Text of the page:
Bankers need to be aware of the impact they are causing to disaster victims by not drafting a letter that actually matches the implied policies of what the mortgage covers.
We will keep a list of banks that do not work with disaster victims online as we hear from our neighbors in state and from around the nation as they too enter the realm of forced mortgage payoffs after a disaster.
Resource: American Bar Association
REPRESENTING DISASTER SURVIVORS: CHALLENGES TO SURVIVORS ANDLAWYERS
Reference Forced mortgage payoff and "control" of funds
- Funds received will not be deemed duplicative if the client lacked legal control over the funds (i.e. the funds were not "available" to the client). 42 U.S.C. 5155 76 Fed. Reg. 71063.
- A mortgagee (lender) might determine that insurance funds received following a disaster are insufficient to restore or repair the home (mortgage security) and unilaterally decide to apply the insurance proceeds to the mortgage principal, pursuant to the following standard mortgage clause (italicized). "Unless Lender and Borrower otherwise agree in writing, insurance proceeds shall be applied to restoration or repair of the Property damaged, provided such restoration or repair is economically feasible and the security of this Mortgage is not thereby impaired. If such restoration or repair is not economically feasible or if the security of this Mortgage would be impaired, the insurance proceeds shall be applied to the sums secured by this Mortgage, with the excess, if any, paid to Borrower."
- It is very rare for a mortgagee to invoke this provision to unilaterally apply insurance proceeds to unpaid mortgage principal (as opposed to trying to get the homeowner to consent to this use, or trying to treat the insurance funds as a payment toward mortgage arrears).
- If the mortgagee unilaterally applies insurance proceeds to pay down the unpaid principal balance, and if the homeowner did not consent to this, then those insurance funds may be excluded from a duplicationof-benefits calculation, based on the homeowner's lack of legal control over the funds.
- The client will need to prove forced mortgage payoff through a letter from the mortgagee stating that it has unilaterally applied the insurance funds to the principal balance
1. USBank, Wells Fargo, do not offer any letter of forced payoff. But this did not stop the homeowner from having the mortgage removed from the duplication of benefits calculation once it was determined the home had to be demolished and rebuilt new. The insurance funds were used to remove the lien on the property and the structures so they could be rebuilt differently.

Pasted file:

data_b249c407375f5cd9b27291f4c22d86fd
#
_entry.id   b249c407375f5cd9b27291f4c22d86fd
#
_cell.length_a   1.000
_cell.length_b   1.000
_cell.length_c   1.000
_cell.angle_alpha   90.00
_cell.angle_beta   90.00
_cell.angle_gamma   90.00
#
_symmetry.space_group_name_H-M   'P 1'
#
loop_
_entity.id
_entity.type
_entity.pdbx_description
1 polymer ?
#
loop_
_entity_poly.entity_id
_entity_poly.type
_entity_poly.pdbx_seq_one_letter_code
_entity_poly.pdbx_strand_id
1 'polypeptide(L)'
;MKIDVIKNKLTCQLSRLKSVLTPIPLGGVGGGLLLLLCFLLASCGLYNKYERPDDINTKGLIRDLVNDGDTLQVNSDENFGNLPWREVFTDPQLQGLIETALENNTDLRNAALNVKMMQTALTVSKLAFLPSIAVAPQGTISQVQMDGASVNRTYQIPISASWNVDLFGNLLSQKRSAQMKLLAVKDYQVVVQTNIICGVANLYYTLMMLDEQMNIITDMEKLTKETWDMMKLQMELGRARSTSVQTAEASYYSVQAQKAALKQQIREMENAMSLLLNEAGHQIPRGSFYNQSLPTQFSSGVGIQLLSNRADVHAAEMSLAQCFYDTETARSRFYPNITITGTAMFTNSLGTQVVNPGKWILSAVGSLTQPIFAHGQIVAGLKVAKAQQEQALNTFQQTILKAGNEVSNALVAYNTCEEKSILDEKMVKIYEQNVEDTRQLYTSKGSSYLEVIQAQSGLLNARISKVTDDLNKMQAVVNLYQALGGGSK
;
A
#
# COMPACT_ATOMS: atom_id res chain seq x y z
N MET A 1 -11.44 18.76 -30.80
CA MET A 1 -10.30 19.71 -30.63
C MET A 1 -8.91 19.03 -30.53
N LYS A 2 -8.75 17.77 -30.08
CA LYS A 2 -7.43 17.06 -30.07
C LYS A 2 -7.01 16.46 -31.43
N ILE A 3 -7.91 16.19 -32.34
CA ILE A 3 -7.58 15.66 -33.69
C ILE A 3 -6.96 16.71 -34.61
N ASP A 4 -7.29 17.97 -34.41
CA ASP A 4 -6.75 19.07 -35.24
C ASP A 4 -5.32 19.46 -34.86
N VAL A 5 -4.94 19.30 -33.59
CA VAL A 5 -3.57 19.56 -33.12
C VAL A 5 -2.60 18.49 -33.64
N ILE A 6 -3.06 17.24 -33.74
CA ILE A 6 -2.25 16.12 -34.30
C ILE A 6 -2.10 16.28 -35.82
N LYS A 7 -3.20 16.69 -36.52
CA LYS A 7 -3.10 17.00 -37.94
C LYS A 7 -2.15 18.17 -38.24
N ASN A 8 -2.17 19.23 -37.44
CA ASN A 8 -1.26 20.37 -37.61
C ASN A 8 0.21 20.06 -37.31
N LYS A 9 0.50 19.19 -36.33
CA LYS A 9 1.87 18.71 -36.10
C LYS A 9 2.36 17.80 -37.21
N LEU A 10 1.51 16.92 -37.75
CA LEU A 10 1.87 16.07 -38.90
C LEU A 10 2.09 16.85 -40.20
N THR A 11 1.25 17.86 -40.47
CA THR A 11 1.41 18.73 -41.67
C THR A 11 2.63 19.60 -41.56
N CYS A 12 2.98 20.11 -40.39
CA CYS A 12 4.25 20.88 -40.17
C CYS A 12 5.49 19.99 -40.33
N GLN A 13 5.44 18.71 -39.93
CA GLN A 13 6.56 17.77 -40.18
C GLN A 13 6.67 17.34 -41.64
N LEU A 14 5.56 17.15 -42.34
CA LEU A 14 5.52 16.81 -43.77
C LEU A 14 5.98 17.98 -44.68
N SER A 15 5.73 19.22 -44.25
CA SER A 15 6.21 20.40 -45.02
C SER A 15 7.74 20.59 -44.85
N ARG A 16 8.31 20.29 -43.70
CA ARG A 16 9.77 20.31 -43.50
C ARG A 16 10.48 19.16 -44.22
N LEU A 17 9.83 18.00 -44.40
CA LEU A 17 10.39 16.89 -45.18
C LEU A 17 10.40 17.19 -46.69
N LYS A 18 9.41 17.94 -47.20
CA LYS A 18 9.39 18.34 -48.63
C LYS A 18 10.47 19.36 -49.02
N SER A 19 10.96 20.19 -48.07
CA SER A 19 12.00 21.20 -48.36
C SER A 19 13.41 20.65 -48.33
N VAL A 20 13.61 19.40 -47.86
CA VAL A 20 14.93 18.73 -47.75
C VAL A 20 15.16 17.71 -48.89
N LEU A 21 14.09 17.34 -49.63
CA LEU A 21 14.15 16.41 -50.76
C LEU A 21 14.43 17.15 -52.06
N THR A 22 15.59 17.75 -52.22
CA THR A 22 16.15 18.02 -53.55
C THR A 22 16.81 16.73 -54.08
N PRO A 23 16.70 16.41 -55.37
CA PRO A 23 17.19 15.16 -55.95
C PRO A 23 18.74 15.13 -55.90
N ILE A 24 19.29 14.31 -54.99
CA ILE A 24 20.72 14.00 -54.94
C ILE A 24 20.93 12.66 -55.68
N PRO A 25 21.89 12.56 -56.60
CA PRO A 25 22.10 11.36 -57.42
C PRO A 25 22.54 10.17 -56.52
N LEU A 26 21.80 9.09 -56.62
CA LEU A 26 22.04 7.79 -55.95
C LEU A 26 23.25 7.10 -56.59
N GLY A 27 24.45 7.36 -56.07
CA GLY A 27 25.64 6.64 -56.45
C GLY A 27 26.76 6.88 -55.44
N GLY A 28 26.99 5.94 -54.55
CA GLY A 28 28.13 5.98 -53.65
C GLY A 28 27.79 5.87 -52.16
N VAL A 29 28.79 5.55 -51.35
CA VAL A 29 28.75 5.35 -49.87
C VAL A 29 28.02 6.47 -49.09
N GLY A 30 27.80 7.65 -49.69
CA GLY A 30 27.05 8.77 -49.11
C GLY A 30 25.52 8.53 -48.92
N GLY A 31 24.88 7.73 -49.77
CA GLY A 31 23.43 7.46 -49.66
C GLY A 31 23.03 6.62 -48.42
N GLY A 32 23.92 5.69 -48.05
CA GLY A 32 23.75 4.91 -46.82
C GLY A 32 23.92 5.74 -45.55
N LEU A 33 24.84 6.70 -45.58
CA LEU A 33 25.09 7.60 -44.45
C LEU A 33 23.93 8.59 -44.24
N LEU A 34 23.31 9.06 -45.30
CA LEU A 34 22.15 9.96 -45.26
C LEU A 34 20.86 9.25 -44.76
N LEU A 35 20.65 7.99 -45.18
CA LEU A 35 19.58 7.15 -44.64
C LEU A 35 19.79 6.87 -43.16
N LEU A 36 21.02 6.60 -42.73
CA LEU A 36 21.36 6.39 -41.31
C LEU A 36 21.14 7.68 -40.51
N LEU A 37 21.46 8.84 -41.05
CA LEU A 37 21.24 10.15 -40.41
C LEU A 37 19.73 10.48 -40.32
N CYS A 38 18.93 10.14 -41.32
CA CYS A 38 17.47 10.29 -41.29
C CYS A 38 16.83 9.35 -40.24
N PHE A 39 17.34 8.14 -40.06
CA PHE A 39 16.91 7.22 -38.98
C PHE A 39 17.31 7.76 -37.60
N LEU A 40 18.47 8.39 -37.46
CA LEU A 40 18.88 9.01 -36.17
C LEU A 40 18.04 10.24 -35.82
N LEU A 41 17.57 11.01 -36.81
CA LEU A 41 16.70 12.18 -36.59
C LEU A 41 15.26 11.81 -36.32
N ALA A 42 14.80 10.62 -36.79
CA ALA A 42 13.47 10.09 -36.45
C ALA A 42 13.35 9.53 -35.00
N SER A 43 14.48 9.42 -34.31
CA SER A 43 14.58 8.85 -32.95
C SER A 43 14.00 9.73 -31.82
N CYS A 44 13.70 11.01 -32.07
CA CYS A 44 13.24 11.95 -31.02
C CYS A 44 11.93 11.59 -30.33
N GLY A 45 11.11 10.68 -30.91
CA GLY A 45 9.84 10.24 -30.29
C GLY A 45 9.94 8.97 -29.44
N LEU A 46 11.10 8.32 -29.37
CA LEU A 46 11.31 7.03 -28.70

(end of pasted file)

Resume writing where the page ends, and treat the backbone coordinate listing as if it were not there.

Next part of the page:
Example Forced Mortgage Payoff letters for Branch managers and Mortgage Managers.
The following are acceptable letters to have your customers Insurance used to pay off the mortgage without penalizing their HUD CBGD-DR Grant awards from HUD. Anything else has been found to add additional debt and limit reconstruction funds for the homeowner. It is very important to allow homeowners the HUD CDBG-DR Grant funds so they are not trapped into any SBA loans that will increase debt burden and increase the default rate on current mortgages.
Example Letter Bank Forced Mortgage Payoff accepted by HUD CDBG-DR Grantees:
Bank ABC Inc.
Dear Mr. and Mrs. Jones
We have recently received notice that you do not plan to repair and restore your flooded property on 123 Elm St. Hubert N.C. mortgaged through Bank of XYZ Corporation to its previous condition prior to the presidential declared disaster Sept 16, 2018, catastrophic flooding caused by hurricane Florence.
Since you are unwilling or unable to repair the property then XYZ Inc Mortgage and Loan will consider all options and privileges available under the terms and conditions of the promissory note and mortgage. Therefore, all insurance proceeds shall be applied to the sums secured by the mortgage whether or not now due, with the excess, if any, paid to the borrower. Please consider this letter as XYZ Inc Mortgage and Loan demand for full payment of the mortgaged properties.
Your branch mortgage manager.